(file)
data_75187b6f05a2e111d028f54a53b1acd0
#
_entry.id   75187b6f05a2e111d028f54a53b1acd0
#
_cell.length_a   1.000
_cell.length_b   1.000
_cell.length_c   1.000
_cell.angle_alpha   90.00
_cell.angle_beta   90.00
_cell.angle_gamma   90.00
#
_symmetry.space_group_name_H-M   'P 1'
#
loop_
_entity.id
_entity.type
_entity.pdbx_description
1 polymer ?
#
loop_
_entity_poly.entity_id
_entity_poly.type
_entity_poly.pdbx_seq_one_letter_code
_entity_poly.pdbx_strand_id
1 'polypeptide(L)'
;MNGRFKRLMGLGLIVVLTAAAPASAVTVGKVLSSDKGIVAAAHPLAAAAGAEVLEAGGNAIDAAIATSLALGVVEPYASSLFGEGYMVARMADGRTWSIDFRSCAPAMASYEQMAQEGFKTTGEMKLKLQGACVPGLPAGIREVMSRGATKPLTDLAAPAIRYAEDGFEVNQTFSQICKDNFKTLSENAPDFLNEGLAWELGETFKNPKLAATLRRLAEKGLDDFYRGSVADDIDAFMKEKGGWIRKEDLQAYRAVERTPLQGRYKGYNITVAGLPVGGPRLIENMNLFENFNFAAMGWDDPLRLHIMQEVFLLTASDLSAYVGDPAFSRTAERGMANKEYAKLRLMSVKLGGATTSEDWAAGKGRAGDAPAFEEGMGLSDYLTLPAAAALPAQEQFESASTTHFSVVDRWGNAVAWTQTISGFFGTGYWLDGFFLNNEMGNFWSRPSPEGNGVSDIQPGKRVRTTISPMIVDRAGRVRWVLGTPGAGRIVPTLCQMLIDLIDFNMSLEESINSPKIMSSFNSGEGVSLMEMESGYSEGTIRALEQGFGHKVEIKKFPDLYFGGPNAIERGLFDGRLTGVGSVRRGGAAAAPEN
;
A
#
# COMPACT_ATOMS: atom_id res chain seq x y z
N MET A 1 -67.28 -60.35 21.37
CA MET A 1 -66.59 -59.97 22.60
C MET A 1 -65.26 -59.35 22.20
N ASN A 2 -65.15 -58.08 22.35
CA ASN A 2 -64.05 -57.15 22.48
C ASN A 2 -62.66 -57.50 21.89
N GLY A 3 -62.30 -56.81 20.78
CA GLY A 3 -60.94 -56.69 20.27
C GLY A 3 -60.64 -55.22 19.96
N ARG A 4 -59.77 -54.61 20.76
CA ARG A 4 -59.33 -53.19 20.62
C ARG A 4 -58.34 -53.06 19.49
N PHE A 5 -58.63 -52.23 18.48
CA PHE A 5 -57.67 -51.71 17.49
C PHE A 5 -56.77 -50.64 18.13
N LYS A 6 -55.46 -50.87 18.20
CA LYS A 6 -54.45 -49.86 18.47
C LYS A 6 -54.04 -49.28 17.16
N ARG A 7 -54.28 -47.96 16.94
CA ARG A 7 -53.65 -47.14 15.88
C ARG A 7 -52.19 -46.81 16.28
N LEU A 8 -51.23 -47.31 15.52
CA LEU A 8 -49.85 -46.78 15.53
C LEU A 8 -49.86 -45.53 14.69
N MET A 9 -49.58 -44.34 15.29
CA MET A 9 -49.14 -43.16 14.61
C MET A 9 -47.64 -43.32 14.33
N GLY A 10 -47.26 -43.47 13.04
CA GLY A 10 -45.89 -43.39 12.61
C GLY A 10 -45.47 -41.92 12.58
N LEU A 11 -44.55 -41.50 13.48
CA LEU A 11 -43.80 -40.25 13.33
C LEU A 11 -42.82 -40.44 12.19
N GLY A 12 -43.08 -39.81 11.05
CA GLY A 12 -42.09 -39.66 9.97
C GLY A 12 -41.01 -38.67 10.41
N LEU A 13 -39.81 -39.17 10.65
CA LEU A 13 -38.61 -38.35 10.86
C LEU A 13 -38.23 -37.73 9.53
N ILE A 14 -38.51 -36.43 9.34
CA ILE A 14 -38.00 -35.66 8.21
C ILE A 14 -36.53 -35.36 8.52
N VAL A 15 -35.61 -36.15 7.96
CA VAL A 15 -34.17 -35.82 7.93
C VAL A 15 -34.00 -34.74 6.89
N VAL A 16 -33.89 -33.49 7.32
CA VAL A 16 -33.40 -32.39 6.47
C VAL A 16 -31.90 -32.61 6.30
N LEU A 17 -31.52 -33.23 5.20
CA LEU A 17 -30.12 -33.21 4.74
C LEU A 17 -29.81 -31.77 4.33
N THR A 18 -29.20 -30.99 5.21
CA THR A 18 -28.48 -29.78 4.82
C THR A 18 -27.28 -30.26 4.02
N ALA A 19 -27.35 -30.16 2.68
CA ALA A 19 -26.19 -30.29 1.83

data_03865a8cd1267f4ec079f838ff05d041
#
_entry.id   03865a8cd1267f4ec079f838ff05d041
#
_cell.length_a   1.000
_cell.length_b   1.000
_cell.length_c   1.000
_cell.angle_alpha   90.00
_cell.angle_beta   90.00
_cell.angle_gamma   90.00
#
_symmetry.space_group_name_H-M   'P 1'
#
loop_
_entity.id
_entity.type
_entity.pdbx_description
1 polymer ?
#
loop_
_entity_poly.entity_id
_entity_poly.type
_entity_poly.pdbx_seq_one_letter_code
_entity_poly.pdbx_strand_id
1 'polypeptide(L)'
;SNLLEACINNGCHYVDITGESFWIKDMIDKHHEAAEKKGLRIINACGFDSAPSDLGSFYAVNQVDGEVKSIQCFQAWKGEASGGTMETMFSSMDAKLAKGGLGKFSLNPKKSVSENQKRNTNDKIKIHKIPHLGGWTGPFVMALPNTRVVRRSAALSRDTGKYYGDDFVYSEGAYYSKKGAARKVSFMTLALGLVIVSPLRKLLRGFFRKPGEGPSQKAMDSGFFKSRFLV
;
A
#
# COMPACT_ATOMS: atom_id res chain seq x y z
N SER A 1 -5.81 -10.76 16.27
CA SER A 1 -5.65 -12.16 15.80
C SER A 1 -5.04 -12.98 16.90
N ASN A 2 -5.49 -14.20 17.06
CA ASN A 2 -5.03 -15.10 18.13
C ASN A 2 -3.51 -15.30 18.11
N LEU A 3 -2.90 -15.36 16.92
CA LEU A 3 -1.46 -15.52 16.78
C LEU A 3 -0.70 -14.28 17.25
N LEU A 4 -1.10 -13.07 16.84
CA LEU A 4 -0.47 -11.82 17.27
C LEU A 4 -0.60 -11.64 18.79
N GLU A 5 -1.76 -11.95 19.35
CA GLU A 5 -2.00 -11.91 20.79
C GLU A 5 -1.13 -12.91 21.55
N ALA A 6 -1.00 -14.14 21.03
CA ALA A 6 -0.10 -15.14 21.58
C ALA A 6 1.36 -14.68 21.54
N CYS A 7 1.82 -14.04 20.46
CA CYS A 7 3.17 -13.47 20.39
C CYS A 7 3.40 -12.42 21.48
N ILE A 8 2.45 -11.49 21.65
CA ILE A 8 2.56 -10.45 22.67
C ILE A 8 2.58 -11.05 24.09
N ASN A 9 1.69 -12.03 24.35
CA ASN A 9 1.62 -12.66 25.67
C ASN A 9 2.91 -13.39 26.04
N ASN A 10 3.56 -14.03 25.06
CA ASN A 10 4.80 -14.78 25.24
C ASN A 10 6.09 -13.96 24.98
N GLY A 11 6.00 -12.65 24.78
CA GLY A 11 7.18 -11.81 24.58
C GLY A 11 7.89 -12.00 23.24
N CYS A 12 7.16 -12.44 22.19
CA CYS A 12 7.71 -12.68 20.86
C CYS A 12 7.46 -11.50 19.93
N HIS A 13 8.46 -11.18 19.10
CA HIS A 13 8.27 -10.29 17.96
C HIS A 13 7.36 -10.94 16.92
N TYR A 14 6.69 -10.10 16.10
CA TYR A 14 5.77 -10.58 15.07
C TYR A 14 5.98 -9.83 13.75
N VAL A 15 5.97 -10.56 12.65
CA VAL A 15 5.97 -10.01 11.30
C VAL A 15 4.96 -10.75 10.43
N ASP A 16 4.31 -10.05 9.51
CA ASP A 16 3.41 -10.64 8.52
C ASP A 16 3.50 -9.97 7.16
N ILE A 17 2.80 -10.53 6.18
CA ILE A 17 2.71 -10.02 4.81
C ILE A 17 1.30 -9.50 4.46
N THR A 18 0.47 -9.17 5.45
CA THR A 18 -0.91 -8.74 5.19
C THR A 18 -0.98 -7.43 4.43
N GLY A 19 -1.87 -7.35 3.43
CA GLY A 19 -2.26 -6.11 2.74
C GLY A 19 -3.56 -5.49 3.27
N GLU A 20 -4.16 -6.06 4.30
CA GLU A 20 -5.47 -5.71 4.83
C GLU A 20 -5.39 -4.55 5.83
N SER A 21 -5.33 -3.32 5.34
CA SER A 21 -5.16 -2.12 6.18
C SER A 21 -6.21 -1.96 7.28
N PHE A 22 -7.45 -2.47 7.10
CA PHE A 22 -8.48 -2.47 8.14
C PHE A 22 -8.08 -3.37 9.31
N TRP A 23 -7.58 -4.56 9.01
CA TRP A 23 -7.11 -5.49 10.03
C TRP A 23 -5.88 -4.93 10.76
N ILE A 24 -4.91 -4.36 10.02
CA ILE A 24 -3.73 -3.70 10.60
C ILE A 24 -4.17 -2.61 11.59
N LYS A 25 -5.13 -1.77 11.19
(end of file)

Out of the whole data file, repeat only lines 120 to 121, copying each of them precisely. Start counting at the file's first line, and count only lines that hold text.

N ASN A 2 -5.49 -14.20 17.06
CA ASN A 2 -5.03 -15.10 18.13